The Top 10 I-Backs in Nebraska Football History
There are a handful of legendary programs in college football. Within those programs are some impressive traditions, including — depending on the school — a history of churning out collegiate legends at certain positions.
Nebraska is one of those legendary programs and the I-back position at Nebraska has produced some of college football's all-time greats over the years.
As I set out to rank the top 10 I-backs in Nebraska history, I quickly realized that, despite it being done many times before, it is no easy task. The nature of the sport calls for the list to be updated periodically, and doing so means leaving some great player off the new list.
Truth be told, it was not something I felt comfortable attacking alone. For that reason, I enlisted the help of a diverse group of experts that I trust.
Damon Benning — The former Nebraska I-back-turned-local-Nebraska talk-radio host has a definitive list of his own based on what he values in a running back. I leaned on him for guidance through the process.
Peter Bataillon — The Douglas County (Omaha, Neb.) District Court Judge played center for Division II powerhouse Northwest Missouri State in the 1970s. He has been a Nebraska season ticketholder for more than 30 years. He offered his thoughts on the final 10 players I selected.
Mike'l Severe — The award-winning broadcaster and journalist has been covering Nebraska sports since 2002. He too offered his thoughts on the final list.
As Benning alluded to during this process, you can't just focus on stats. Talent and and natural running ability come into play. My list is a reflection of all three.
— Compiled by J.P. Scott, who is part of the Athlon Contributor Network. Follow him on Twitter @TheJPScott.
10. Rex Burkhead
2009-12: 3,329 yards (5.2 ypc), 30 TDs
Burkhead was the total package. Though slightly undersized, he almost seemed to thrive running between the tackles and picking up tough yards with his vision. He excelled as a pass blocker and receiver as well. Injuries prevented him from putting up bigger numbers than he did.
Severe: Quicker than fast, Rex made himself small in the hole and had a very good first step.
Bataillon: Excellent teammate who by his example could carry a team to victory. He loved to hit.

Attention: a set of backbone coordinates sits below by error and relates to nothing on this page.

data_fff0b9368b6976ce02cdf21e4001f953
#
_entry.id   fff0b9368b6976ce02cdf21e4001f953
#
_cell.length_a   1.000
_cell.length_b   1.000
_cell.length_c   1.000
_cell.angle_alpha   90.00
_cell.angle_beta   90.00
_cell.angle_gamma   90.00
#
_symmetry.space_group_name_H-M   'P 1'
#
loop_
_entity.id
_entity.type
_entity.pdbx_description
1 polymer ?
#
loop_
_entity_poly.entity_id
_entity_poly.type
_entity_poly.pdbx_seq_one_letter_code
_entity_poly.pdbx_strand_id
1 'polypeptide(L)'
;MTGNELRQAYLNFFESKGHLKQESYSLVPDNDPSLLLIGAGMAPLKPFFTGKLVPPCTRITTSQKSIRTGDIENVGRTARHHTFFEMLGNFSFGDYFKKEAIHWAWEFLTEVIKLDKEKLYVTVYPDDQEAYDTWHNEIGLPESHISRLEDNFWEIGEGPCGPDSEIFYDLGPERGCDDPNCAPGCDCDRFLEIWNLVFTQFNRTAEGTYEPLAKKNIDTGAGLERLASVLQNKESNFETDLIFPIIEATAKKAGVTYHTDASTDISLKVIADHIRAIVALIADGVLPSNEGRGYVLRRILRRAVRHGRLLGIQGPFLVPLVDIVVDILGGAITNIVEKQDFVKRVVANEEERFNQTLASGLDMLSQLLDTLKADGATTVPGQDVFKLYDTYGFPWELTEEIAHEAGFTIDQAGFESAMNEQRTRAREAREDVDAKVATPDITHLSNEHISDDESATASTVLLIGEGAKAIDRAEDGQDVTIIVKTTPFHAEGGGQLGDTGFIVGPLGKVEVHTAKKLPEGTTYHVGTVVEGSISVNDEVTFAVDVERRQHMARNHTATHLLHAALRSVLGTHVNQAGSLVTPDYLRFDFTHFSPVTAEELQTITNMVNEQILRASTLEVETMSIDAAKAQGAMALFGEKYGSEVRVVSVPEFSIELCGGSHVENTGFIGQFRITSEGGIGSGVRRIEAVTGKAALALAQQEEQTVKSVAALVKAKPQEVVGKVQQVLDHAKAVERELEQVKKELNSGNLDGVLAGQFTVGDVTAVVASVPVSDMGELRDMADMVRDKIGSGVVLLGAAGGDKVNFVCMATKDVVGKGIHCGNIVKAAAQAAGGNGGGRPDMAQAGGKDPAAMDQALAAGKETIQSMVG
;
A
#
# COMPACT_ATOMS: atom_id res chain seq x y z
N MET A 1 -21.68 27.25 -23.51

9. Roger Craig
1979-82: 2,446 yards (6.01 ypc), 26 TDs
Craig had that natural running ability Damon Benning talks about. Because of his athleticism, he made the game look easy. That was apparent throughout his NFL career.
Severe: A physical back who took a back seat to Mike Rozier to play fullback after having a successful early career at I-back.
Bataillon: Great strength, balance and versatility. He was a wrestler in high school, which helped with that balance and his toughness.
8. Roy Helu Jr.
2007-10: 3,404 yards (5.89 ypc), 28 TDs
Helu was one of the most under-appreciated Nebraska backs in recent memory, but he was one of the few who was a threat to go the distance every time he touched the ball.
Severe: One of the best big-play runners. Elite speed and explosion.
Bataillon: Strong and versatile, great receiver. Smooth runner who ran north and south.
7. Doug Dubose
1982, '84-85: 2,205 yards (6.09 ypc), 16 TDs
Dubose did not pile up the career stats that others on the list did, but his talent and running ability were undeniable. If not for injuries, he may have finished as the best in the school's history in several categories. In the words of Damon Benning, "Talent-wise, Dubose is top 3-4."
Severe: A natural runner who had great instincts and was very explosive.
Bataillon: He just glided. Typical Nebraska back of the Osborne years. Loved to hit the defenders.
6. Kenny Clark
1987-89: 3,037 yards (6.15 ypc), 29 TDs
From a pure running standpoint, the late Kenny Clark might have been the best there ever was at Nebraska. He had incredible agility for a guy who piled up yards between the tackles.
Severe: He had elite balance and explosion and might be the best inside runner among the group.